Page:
I have to admit that I have never used an electric nail gun before, but the product description stated it was useful for furniture assembly, panelling, door frames and skirting. I have a garden door, where the skirting board had begun to come away slightly, so I thought I would give this a try. Thankfully, the product description also said it came with excellent safety features and, I can attest to the fact that – despite my lack of knowledge about such tools – I was able to load it easily and found it simple to use. I really wanted to test this out myself, so I practised on some loose wood panels in the garage first (so the results could not be seen). I will admit that the nail gun had a kick to it and it took me a little time to get used to the feel and use of the tool – placing your other hand on the nail gun stops the recoil. However, once I had played around with it for a little while, I managed to nail down the skirting board really easily. In fact, the sheer power of the tool means that anyone can complete these DIY jobs around the house. It is also impossible to fire the nails out by mistake and hurt someone, as the nail gun only works when it is pressed against something. Later, my husband also used the tool to put up some shelves and he stated that the job was much quicker and easier with the electric nail gun, than manually.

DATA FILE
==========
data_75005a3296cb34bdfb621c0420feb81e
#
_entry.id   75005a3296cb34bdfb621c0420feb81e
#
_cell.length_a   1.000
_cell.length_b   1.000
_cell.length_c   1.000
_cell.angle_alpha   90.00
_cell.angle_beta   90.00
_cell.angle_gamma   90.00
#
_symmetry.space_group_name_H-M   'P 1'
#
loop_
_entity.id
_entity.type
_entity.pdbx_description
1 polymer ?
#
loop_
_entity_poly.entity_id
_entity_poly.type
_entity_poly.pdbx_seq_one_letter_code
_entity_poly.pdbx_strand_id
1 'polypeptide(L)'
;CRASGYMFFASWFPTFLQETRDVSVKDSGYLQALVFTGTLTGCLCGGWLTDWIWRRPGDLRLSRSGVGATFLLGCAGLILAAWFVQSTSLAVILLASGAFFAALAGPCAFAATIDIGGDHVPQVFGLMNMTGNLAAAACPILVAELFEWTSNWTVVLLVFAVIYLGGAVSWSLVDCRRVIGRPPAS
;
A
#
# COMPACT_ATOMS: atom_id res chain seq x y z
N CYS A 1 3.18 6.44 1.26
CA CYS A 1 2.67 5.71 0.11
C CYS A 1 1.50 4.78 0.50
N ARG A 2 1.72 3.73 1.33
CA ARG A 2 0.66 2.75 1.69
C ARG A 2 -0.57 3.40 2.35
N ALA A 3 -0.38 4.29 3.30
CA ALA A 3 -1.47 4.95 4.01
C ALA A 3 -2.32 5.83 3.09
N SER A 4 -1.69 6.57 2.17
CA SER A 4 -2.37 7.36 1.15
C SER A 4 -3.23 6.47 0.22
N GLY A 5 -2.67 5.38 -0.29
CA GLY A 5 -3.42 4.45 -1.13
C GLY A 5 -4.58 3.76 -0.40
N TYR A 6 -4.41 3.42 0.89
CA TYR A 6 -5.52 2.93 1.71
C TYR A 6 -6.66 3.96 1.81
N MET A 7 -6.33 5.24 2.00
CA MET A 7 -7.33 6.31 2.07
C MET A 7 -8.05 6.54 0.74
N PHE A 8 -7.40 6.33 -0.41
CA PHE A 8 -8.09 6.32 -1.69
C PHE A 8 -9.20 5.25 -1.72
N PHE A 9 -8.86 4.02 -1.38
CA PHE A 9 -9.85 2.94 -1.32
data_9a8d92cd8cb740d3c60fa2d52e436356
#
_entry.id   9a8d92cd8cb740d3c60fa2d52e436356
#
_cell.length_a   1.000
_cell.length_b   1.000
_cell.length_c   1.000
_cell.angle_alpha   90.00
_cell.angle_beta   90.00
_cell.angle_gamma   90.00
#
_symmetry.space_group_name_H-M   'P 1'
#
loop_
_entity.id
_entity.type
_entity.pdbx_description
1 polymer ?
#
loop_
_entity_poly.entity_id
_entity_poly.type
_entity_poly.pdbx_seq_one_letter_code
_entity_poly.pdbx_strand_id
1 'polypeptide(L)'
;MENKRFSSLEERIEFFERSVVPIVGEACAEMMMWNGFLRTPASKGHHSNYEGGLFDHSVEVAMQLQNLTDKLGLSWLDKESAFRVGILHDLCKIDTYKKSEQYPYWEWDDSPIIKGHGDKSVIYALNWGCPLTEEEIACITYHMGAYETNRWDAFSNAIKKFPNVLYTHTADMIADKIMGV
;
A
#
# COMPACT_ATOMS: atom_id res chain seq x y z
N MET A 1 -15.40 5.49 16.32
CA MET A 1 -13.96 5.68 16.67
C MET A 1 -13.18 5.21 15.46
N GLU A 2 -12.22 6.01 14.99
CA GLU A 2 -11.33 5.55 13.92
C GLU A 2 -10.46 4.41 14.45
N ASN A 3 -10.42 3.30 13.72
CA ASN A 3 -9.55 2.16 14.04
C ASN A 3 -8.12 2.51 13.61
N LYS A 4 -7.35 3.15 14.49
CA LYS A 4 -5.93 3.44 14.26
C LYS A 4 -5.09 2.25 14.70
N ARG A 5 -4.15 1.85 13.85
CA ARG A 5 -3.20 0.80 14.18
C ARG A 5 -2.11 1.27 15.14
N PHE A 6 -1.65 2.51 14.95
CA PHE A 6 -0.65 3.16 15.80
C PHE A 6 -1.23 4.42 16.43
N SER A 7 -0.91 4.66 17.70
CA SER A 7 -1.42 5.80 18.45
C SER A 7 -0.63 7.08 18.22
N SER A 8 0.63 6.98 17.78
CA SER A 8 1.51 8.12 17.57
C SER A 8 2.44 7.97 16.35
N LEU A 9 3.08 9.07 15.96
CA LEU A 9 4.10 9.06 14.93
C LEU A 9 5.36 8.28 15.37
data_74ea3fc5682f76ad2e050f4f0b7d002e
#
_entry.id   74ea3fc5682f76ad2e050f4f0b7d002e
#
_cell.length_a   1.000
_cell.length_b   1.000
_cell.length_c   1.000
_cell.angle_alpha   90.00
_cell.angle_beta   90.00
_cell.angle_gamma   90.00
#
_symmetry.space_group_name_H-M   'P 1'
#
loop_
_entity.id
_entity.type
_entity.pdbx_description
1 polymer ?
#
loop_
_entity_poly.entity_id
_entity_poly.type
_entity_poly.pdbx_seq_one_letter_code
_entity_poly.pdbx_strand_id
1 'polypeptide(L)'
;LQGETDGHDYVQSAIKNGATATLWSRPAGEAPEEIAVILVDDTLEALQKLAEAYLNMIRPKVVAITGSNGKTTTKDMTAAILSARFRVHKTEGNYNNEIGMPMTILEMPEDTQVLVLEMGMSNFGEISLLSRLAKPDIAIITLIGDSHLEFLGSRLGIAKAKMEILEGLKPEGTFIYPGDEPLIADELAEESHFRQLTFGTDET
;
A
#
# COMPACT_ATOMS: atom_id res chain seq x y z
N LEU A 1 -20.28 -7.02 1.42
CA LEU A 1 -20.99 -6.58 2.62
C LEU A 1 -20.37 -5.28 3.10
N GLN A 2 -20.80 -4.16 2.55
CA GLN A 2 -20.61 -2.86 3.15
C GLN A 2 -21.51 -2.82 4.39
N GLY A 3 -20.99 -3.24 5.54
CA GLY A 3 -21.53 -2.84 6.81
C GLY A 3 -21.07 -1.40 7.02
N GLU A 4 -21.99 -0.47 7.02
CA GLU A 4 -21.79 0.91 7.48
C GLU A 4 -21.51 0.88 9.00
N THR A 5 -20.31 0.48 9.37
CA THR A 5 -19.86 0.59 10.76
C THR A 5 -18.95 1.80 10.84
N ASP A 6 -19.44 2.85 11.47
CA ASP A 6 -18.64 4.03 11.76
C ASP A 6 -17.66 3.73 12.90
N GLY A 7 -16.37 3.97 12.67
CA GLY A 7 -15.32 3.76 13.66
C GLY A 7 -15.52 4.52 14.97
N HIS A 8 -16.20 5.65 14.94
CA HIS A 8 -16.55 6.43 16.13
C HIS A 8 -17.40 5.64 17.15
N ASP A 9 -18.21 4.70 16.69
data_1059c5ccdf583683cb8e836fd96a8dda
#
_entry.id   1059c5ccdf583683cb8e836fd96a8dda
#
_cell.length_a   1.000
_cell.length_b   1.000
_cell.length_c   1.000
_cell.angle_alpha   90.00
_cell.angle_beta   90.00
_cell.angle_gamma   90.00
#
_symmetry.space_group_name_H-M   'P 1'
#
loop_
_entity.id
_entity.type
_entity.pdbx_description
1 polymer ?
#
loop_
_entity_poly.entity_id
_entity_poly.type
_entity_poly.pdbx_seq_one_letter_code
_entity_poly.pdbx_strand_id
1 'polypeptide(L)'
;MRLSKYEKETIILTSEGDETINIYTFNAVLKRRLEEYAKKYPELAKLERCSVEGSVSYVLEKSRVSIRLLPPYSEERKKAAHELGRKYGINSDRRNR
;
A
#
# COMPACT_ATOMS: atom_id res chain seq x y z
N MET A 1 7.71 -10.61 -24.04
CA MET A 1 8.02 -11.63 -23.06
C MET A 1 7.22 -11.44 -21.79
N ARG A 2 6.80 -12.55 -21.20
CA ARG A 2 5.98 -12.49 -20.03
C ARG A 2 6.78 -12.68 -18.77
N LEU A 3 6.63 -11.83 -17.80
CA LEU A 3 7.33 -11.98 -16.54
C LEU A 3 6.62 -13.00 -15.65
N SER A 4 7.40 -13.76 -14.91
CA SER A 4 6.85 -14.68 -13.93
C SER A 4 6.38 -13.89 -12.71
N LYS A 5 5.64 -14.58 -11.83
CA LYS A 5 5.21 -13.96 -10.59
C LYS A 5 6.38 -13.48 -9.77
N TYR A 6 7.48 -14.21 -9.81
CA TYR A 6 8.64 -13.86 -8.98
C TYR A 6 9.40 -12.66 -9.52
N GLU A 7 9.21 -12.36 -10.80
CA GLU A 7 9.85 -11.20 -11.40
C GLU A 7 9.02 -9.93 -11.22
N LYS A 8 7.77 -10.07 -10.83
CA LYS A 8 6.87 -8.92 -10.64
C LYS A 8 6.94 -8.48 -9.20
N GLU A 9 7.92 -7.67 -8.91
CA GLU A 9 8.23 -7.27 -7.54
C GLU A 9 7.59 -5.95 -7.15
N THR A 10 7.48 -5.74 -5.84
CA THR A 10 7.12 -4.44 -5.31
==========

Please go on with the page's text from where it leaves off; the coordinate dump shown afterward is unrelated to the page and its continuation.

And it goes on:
The tool looks utilitarian, but I don’t suppose it is designed to be other than functional, although it does come in a very nice case. You have to plug it in, which I found easier than a battery pack, but it obviously depends on where you are working and what you prefer. In some cases, there was a little of the nail still protruding and that had to be hammered in completely, but for light jobs around the house it is excellent. If you remove the rubber nose, the nail tends to go in completely, but I preferred to use it with the nose attached as it protects the surface area you are working on and I didn’t feel confident enough to use it without. A good addition to the toolbox and I felt quite confident using it; although if you are not used to tools like this I urge you to carefully read the instructions and try it out gradually, before embarking on any major tasks - although easy enough to operate, it could be dangerous if you are not really careful.